Spicy Soba Noodles

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There are so many different kinds of pasta that sometimes we miss trying types of Asian noodles that are so delicious.  I have a new favorite dish made with soba noodles. Soba is the Japanese word for buckwheat, synonymous with a type of thin noodle made from buckwheat flour. Using soba noodles instead of white-flour spaghetti is a good way to cut back on calories and carbs. In fact, you can cut your calories almost in half by making the swap. Due to their buckwheat content, soba noodles are a slow-releasing carbohydrate with a low glycemic index.

I have eaten soba in soups before, as well as served cold with dipping sauces, but I discovered a blog post on Molly Parr’s blog Cheap Beets which sounded so good that I tried it this week.  It can be found on many food websites since the publication of the cookbook Plenty, published by Yotam Ottolenghi, a London chef and food columnist.  I modified the recipe only slightly, shown by my notes in parentheses. It is good as a vegetarian entree, or topped with grilled shrimp or chicken. Either way, it is a flavorful combination of sweet and heat that you will enjoy.  When you read the recipe, don’t be discouraged by all the steps. While the water is heating you can prep the mango and eggplant, and cook the eggplant while the noodles cook. It all took me about 30 minutes, but it is important to let the mixture marinate for an hour or longer.  Adding the remainder of the chopped fresh herbs at serving time gives an extra surge of bright flavor.

Spicy Soba Noodles with Eggplant and Mango
 ½ cup rice vinegar
3 Tbs. sugar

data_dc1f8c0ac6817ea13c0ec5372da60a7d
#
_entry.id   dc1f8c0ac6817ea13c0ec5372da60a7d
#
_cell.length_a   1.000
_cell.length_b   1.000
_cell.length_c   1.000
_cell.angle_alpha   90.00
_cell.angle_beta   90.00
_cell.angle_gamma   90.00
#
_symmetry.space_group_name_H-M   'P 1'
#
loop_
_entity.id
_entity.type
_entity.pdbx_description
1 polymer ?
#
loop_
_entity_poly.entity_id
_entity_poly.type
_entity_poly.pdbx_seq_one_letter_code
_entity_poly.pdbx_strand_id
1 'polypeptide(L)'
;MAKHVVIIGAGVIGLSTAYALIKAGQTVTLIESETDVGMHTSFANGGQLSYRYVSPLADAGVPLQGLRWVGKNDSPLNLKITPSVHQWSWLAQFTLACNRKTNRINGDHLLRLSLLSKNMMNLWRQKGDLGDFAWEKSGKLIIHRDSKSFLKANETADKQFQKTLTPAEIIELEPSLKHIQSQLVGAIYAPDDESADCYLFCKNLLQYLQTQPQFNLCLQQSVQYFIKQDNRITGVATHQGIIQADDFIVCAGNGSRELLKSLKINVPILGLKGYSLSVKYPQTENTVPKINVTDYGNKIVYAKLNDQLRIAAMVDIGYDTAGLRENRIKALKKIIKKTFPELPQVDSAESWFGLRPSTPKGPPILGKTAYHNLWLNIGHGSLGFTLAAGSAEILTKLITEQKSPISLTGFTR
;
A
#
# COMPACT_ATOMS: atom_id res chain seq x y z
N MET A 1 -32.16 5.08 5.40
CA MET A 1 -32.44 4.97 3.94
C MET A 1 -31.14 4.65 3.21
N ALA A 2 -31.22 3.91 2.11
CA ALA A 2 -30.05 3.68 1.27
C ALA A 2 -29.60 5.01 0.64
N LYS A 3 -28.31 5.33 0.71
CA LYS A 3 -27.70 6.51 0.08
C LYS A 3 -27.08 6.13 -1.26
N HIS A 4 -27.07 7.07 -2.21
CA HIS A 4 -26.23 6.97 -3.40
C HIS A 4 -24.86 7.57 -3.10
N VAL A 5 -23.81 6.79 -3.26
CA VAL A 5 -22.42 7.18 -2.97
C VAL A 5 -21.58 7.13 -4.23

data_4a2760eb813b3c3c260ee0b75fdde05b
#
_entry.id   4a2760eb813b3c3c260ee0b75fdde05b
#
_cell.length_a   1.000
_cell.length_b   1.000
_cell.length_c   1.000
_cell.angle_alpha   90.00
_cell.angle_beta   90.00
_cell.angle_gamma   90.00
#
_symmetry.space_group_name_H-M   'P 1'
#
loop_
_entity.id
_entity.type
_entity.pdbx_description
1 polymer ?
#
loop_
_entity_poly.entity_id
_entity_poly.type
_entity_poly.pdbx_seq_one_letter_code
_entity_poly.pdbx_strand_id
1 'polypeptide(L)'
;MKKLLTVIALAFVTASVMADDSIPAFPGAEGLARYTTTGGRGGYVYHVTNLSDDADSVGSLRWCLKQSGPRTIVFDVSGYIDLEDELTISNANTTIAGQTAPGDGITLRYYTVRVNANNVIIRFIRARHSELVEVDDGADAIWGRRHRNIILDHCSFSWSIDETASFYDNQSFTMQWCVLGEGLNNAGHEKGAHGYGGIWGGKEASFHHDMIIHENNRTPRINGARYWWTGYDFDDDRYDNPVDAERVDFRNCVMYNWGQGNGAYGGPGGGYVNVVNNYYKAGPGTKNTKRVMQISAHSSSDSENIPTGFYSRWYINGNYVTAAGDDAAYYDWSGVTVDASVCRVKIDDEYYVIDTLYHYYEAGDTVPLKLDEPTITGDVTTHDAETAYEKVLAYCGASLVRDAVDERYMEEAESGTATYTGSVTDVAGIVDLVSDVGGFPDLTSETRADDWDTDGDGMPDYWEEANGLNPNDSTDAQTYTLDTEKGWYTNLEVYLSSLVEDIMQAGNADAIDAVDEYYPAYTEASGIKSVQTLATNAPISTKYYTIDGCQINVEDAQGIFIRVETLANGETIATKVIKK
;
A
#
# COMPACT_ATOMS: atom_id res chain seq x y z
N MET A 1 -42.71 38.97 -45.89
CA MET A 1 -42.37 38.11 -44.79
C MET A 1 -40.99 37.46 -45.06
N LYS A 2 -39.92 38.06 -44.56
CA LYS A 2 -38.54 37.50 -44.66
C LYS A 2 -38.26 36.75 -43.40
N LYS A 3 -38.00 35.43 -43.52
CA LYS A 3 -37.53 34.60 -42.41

½ tsp. salt
2 garlic cloves, crushed
½ fresh red chile, finely chopped
1 tsp. toasted sesame oil
Grated zest and juice of 1 lime
1 cup sunflower oil (or your cooking oil preference)
2 eggplants, cut into ¾-inch dice (I only used 1 because that is what I had)
9 oz. soba noodles
1 large ripe mango, cut into half inch cubes
1 1/2 cup basil leaves, chopped (if you use Thai basil, use much less of it)
2 ½ cups cilantro leaves, chopped
½ red onion, very thinly sliced
 
In a small saucepan gently warm the vinegar, sugar and salt for up to 1 minute, until the sugar dissolves. Remove from heat and add garlic, chile and sesame oil. Allow to cool, then add lime zest and juice.
Heat oil in a large pan and fry the eggplant in several batches to avoid crowding. Once golden brown, remove to a colander, sprinkle liberally with salt and leave to drain.
Cook the noodles in plenty of boiling salted water, stirring occasionally. They should take 5 to 8 minutes to become tender but still al dente. Drain and rinse well under running cold water. Shake off as much of the excess water as possible, then leave to dry on a dish towel. This step really helps dry the noodles off so they absorb marinade better.
In a mixing bowl toss the noodles with the dressing, mango, eggplant, half of the herbs and the onion. Set aside for 1 to 2 hours. When ready to serve add the rest of the herbs and mix well before serving.  
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